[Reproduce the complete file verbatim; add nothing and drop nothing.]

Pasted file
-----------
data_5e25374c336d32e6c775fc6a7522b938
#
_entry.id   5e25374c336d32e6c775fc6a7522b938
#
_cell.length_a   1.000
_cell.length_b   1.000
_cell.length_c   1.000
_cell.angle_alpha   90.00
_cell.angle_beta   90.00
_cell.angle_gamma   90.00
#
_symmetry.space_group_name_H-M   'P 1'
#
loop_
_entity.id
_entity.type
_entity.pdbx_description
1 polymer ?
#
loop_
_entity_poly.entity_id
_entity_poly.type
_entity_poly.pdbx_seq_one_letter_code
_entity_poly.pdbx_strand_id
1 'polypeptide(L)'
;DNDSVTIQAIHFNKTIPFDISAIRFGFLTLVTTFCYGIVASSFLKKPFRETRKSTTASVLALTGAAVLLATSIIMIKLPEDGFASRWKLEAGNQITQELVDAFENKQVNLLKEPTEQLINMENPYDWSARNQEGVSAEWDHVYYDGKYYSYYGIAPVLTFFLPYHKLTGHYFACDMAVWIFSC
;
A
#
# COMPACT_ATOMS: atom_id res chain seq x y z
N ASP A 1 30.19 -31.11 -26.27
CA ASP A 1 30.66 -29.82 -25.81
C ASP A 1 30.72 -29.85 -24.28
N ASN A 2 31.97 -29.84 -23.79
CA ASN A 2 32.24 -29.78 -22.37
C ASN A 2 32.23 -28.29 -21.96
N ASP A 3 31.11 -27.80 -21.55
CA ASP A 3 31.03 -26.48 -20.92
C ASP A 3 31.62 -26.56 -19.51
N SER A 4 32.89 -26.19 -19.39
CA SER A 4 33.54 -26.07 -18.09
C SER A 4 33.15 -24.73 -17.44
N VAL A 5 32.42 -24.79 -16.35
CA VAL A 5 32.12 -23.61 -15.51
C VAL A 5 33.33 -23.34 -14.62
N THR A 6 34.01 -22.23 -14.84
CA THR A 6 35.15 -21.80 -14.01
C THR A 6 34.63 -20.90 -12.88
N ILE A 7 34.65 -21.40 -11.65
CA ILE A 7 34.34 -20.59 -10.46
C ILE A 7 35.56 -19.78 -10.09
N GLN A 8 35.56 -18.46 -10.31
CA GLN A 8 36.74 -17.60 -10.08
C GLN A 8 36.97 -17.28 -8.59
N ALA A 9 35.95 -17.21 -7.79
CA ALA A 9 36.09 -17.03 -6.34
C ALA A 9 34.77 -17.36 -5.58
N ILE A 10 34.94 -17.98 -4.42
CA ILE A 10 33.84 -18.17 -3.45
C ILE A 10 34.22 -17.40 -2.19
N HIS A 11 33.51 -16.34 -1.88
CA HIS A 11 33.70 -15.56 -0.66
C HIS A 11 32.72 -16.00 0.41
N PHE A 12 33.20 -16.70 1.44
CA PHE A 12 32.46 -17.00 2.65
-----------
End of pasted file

data_5e25374c336d32e6c775fc6a7522b938
#
_entry.id   5e25374c336d32e6c775fc6a7522b938
#
_cell.length_a   1.000
_cell.length_b   1.000
_cell.length_c   1.000
_cell.angle_alpha   90.00
_cell.angle_beta   90.00
_cell.angle_gamma   90.00
#
_symmetry.space_group_name_H-M   'P 1'
#
loop_
_entity.id
_entity.type
_entity.pdbx_description
1 polymer ?
#
loop_
_entity_poly.entity_id
_entity_poly.type
_entity_poly.pdbx_seq_one_letter_code
_entity_poly.pdbx_strand_id
1 'polypeptide(L)'
;DNDSVTIQAIHFNKTIPFDISAIRFGFLTLVTTFCYGIVASSFLKKPFRETRKSTTASVLALTGAAVLLATSIIMIKLPEDGFASRWKLEAGNQITQELVDAFENKQVNLLKEPTEQLINMENPYDWSARNQEGVSAEWDHVYYDGKYYSYYGIAPVLTFFLPYHKLTGHYFACDMAVWIFSC
;
A
#
# COMPACT_ATOMS: atom_id res chain seq x y z
N ASP A 1 30.19 -31.11 -26.27
CA ASP A 1 30.66 -29.82 -25.81
C ASP A 1 30.72 -29.85 -24.28
N ASN A 2 31.97 -29.84 -23.79
CA ASN A 2 32.24 -29.78 -22.37
C ASN A 2 32.23 -28.29 -21.96
N ASP A 3 31.11 -27.80 -21.55
CA ASP A 3 31.03 -26.48 -20.92
C ASP A 3 31.62 -26.56 -19.51
N SER A 4 32.89 -26.19 -19.39
CA SER A 4 33.54 -26.07 -18.09
C SER A 4 33.15 -24.73 -17.44
N VAL A 5 32.42 -24.79 -16.35
CA VAL A 5 32.12 -23.61 -15.51
C VAL A 5 33.33 -23.34 -14.62
N THR A 6 34.01 -22.23 -14.84
CA THR A 6 35.15 -21.80 -14.01
C THR A 6 34.63 -20.90 -12.88
N ILE A 7 34.65 -21.40 -11.65
CA ILE A 7 34.34 -20.59 -10.46
C ILE A 7 35.56 -19.78 -10.09
N GLN A 8 35.56 -18.46 -10.31
CA GLN A 8 36.74 -17.60 -10.08
C GLN A 8 36.97 -17.28 -8.59
N ALA A 9 35.95 -17.21 -7.79
CA ALA A 9 36.09 -17.03 -6.34
C ALA A 9 34.77 -17.36 -5.58
N ILE A 10 34.94 -17.98 -4.42
CA ILE A 10 33.84 -18.17 -3.45
C ILE A 10 34.22 -17.40 -2.19
N HIS A 11 33.51 -16.34 -1.88
CA HIS A 11 33.70 -15.56 -0.66
C HIS A 11 32.72 -16.00 0.41
N PHE A 12 33.20 -16.70 1.44
CA PHE A 12 32.46 -17.00 2.65